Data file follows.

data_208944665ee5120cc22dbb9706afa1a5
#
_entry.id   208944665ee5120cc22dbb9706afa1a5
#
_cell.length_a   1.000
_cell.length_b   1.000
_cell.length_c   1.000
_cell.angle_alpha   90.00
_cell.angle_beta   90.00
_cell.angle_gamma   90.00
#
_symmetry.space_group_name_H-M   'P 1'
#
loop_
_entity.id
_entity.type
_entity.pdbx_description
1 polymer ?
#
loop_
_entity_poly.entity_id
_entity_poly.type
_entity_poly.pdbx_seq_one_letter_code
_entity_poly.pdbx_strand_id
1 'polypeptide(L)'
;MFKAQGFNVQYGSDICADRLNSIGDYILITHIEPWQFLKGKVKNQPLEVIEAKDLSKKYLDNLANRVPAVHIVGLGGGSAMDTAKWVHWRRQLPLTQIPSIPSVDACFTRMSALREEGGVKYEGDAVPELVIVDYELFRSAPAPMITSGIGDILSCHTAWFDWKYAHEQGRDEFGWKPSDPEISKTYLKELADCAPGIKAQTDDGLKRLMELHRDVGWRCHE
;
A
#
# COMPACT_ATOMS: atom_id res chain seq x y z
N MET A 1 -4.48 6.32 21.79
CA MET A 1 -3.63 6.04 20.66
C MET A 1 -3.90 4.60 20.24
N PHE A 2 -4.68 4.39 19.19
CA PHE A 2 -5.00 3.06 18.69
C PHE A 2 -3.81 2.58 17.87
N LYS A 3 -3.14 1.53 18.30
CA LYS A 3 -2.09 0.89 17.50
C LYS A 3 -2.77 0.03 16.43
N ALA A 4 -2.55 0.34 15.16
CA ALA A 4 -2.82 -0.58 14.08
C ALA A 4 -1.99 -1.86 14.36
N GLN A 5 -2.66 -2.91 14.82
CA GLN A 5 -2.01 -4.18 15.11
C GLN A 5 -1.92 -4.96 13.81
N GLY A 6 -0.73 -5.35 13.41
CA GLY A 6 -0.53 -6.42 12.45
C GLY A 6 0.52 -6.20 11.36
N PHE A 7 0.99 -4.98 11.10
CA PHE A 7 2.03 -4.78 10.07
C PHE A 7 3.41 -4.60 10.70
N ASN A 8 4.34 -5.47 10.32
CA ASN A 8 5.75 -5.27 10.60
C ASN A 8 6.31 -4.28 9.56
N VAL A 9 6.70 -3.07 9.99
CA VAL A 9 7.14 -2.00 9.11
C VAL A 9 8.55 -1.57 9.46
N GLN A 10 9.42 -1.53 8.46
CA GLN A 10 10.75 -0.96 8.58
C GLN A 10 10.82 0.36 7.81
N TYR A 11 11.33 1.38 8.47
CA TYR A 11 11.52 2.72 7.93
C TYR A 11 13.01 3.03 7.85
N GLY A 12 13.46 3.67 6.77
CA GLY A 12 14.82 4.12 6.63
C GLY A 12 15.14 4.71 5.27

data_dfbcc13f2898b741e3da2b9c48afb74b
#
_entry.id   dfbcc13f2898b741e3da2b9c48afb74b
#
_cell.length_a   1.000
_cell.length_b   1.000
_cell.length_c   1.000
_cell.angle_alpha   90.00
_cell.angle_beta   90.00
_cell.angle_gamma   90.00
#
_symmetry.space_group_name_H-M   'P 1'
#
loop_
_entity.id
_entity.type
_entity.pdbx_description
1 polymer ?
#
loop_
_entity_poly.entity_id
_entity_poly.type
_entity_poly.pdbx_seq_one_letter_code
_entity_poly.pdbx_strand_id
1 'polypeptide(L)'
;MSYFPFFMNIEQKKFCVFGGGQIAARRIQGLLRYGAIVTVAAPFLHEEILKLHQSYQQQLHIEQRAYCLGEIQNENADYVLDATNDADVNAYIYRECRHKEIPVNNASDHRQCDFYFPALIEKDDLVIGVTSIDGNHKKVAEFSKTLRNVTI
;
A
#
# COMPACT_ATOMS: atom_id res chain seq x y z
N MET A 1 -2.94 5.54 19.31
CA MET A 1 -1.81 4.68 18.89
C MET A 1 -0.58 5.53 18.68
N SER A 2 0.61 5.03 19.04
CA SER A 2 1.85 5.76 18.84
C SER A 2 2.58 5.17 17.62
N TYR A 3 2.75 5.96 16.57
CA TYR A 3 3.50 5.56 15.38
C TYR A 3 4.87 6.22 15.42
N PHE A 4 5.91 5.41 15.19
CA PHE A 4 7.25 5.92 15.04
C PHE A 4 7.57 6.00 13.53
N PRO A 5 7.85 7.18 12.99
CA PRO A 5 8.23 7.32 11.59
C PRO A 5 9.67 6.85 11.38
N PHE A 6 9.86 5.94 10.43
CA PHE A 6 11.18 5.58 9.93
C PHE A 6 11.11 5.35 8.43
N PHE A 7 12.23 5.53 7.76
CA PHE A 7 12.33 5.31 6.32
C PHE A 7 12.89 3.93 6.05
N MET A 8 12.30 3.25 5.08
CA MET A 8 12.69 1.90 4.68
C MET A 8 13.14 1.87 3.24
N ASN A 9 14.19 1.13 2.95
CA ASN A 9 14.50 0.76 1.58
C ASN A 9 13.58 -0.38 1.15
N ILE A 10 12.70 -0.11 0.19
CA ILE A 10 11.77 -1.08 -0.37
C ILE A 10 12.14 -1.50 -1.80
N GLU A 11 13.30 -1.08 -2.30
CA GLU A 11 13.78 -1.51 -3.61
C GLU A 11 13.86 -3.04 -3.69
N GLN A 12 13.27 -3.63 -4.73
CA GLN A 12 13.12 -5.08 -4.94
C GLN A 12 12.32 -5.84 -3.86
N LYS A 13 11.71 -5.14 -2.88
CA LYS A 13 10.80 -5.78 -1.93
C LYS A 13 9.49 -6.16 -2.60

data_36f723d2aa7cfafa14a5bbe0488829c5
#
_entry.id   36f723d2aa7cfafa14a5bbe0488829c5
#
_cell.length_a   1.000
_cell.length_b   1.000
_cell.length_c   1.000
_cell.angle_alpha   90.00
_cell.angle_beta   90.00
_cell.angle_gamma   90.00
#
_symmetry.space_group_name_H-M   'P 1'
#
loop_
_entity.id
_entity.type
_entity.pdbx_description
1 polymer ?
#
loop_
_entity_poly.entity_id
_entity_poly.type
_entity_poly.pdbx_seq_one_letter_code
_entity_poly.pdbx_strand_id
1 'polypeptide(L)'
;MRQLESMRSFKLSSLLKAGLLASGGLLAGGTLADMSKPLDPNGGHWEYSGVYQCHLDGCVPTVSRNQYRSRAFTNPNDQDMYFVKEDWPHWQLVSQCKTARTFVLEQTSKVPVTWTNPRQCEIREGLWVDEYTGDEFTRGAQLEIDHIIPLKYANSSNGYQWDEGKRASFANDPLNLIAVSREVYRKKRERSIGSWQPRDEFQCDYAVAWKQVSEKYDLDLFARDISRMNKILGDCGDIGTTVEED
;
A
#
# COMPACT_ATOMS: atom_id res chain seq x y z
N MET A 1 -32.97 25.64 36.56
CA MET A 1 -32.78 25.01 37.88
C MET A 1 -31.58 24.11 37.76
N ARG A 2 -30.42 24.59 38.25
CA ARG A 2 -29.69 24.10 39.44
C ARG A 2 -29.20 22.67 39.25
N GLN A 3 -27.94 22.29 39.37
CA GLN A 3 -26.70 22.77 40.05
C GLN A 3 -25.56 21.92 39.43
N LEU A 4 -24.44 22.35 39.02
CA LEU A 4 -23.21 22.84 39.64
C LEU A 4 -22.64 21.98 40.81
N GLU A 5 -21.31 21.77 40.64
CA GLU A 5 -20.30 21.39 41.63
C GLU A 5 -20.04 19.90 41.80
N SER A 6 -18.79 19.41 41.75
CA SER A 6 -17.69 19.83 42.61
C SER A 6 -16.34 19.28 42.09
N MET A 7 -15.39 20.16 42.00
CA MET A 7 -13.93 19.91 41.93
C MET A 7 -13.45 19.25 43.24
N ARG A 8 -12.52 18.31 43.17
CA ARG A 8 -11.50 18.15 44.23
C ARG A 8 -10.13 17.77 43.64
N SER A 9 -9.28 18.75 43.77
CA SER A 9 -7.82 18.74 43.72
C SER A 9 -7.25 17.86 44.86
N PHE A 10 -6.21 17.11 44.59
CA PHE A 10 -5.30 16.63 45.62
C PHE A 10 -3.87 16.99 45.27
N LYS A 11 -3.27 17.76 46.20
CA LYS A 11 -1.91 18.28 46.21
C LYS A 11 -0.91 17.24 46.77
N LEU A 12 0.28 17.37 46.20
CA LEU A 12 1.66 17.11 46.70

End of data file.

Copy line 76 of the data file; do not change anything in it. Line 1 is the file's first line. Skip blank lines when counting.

_cell.angle_gamma   90.00